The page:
I accompany these wishes with the invocation of an abundance of divine blessings upon you and your collaborators, upon the people of Libya and their leaders.


Thursday, 3 July 2003

Dear Brother Bishops,

1. In the grace and peace of Our Lord Jesus Christ I cordially welcome you, the Bishops of the Ecclesiastical Provinces of Bangalore, Hyderabad and Visakhapatnam, and make my own the greeting of Saint Paul: "I thank my God through Jesus Christ for all of you, because your faith is proclaimed in all the world" (Rm 1,8). In particular I thank Archbishop Pinto for his good wishes and kind sentiments offered on your behalf, which I warmly reciprocate, and I assure you and those entrusted to your care of my prayers. Your visit ad Limina Apostolorum expresses the profound communion of love and truth which unites the particular Churches in India with the Successor of Peter and his collaborators in the service of the universal Church. In "coming to see Peter" (Ga 1,18) you thus confirm your "unity in the same faith, hope and charity, and more and more recognize and treasure that immense heritage of spiritual and moral wealth that the whole Church, joined with the Bishop of Rome Ö has spread throughout the world" (Pastor Bonus, Appendix I, 3).

2. To bear witness to Jesus Christ is "the supreme service which the Church offers to the peoples of Asia" (Ecclesia in Asia ). Living with many people who do not know Christ convinces us ever more of the need for the missionary apostolate. The radical newness of life brought by Christ and lived by his followers awakens in us the urgency of missionary activity (cf. Redemptoris Missio RMi 7). This demands an explicit proclamation of Jesus as Lord: a bold testimony founded on his command - "go and make disciples of all nations" (Mt 28,19) and sustained by his promise - "I am with you always" (Mt 28,20). Indeed it is in fidelity to the threefold mission of Christ as Priest, Prophet and King that all Christians, in keeping with their baptismal dignity, have a right and duty to participate actively in the missionary endeavours of the Church (cf. Redemptoris Missio RMi 71).

The call for a new evangelization and renewed missionary commitment which I have addressed to the whole Church resounds just as clearly for your ancient Christian communities as it does for your newest. While the initial evangelization of non-Christians and the continuing proclamation of Jesus to the baptized will highlight differing aspects of the same Good News, both stem from a firm commitment to make Christ ever more known and loved. Such an obligation has its sublime origin in the "fountain-like love" of the Father made present in the mission of the Son and the Holy Spirit (cf. Ad Gentes AGD 2). All Christians are thus drawn up into Christís impelling love, of which "we cannot but speak" (Ac 4,20), as the source of the hope and joy that marks us.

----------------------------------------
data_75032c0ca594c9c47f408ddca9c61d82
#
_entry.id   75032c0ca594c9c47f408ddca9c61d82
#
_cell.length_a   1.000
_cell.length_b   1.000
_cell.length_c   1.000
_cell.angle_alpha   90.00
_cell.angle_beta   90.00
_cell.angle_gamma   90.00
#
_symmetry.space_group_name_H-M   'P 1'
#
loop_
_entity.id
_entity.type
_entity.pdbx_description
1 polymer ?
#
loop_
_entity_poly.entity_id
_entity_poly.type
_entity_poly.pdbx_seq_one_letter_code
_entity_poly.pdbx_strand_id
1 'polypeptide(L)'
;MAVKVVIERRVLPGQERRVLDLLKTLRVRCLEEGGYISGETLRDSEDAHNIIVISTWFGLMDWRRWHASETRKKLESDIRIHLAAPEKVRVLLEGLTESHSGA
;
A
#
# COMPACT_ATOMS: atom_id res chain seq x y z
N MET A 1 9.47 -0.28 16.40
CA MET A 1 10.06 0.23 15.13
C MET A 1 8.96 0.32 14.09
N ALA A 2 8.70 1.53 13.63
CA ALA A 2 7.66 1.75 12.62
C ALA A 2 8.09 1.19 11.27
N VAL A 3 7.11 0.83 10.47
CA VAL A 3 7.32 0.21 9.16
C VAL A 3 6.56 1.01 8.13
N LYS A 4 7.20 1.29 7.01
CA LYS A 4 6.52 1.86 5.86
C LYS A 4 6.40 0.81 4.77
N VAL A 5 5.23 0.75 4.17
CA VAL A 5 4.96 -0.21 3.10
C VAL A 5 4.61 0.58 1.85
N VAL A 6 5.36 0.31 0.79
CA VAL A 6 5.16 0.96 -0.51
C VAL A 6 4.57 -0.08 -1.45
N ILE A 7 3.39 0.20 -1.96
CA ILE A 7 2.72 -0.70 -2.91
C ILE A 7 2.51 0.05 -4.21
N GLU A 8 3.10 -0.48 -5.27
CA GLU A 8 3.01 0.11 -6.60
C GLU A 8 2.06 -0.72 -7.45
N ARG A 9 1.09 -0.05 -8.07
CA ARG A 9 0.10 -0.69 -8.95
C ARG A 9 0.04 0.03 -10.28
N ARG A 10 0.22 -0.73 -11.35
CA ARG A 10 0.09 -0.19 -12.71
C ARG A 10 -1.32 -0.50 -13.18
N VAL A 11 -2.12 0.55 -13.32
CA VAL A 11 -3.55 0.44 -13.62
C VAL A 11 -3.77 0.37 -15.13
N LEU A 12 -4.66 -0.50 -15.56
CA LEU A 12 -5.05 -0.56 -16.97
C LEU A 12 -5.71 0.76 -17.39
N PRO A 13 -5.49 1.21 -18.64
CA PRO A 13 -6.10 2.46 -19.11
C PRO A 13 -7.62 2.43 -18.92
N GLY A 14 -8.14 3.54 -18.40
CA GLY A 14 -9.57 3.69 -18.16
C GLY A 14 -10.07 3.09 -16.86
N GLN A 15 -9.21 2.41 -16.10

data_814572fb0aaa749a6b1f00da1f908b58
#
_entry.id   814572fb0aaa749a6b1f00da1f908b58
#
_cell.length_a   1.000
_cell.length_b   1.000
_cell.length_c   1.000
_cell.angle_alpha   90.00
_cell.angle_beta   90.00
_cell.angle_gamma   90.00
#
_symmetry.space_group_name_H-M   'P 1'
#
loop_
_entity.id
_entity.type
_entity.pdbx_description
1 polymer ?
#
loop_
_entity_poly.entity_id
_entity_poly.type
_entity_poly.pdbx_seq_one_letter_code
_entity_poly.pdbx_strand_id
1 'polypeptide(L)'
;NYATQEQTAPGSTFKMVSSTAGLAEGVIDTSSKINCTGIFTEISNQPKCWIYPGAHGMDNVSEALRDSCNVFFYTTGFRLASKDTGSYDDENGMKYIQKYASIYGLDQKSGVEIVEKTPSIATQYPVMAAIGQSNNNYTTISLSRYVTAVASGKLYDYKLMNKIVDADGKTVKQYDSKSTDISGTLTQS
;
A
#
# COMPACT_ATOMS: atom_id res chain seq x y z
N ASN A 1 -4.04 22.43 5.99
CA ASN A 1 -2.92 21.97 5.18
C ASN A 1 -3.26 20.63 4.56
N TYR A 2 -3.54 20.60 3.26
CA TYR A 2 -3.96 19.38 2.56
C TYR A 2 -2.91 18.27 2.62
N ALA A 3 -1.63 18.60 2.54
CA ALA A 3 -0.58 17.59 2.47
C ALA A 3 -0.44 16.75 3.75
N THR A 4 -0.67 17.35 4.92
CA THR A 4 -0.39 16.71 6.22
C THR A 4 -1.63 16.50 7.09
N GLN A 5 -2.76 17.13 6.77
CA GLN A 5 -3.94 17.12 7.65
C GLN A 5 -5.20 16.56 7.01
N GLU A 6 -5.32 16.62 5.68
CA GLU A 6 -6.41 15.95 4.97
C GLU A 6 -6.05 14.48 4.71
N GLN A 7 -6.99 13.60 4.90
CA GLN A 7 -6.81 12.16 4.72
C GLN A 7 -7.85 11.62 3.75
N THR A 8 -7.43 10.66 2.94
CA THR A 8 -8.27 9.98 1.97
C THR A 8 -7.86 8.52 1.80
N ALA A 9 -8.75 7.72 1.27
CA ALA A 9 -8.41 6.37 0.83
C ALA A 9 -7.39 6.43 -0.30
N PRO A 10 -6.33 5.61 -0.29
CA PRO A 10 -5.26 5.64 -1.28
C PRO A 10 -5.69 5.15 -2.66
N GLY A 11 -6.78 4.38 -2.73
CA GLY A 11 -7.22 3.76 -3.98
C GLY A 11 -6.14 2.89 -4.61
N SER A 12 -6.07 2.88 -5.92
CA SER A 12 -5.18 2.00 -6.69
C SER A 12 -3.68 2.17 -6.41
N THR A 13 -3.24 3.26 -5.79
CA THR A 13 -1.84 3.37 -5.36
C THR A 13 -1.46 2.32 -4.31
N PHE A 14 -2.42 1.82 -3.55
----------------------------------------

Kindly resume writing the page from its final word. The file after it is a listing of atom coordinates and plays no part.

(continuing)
3. A correct understanding of the relationship between culture and Christian faith is vital for effective evangelization. On your own Indian subcontinent you are faced with cultures rich in religious and philosophical traditions. Within this context, we see how absolutely essential is the proclamation of Jesus Christ as the Incarnate Son of God. It is in this understanding of Christís uniqueness as the second person of the Blessed Trinity, fully God and fully man, that our faith must be preached and embraced. Any theology of mission that omits the call to a radical conversion to Christ and denies the cultural transformation which such conversion will entail necessarily misrepresents the reality of our faith, which is always a new beginning in the life of him who alone is "the way, and the truth, and the life" (Jn 14,6).

In this regard, we reaffirm that interreligious dialogue does not replace the missio ad gentes but rather forms a part of it (cf. Congregation for the Doctrine of the Faith, Declaration Dominus Iesus, 2). Similarly, it must be noted that relativist explanations of religious pluralism, which state that the Christian faith is of no different value than any other belief, in fact empty Christianity of its defining Christological heart: faith alienated from our Lord Jesus, as the only Saviour, is no longer Christian, no longer theological faith. An even greater misrepresentation of our faith occurs when relativism leads to syncretism: an artificial "spiritual construct", that manipulates and consequently distorts the essential, objective, revelatory nature of Christianity. That which renders the Church missionary by her very nature is precisely the definitive and complete character of the revelation of Jesus Christ as the Son of God (cf. Dei Verbum DV 2). This is the foundation of our faith. It is this which makes Christian witness credible. With joy and humility we must welcome the duty that "we, who have received the grace of believing in Christ, the revealer of the Father and the Saviour of the world, have to show to what depths the relationship with Christ can lead" (Novo Millennio Ineunte NM 33).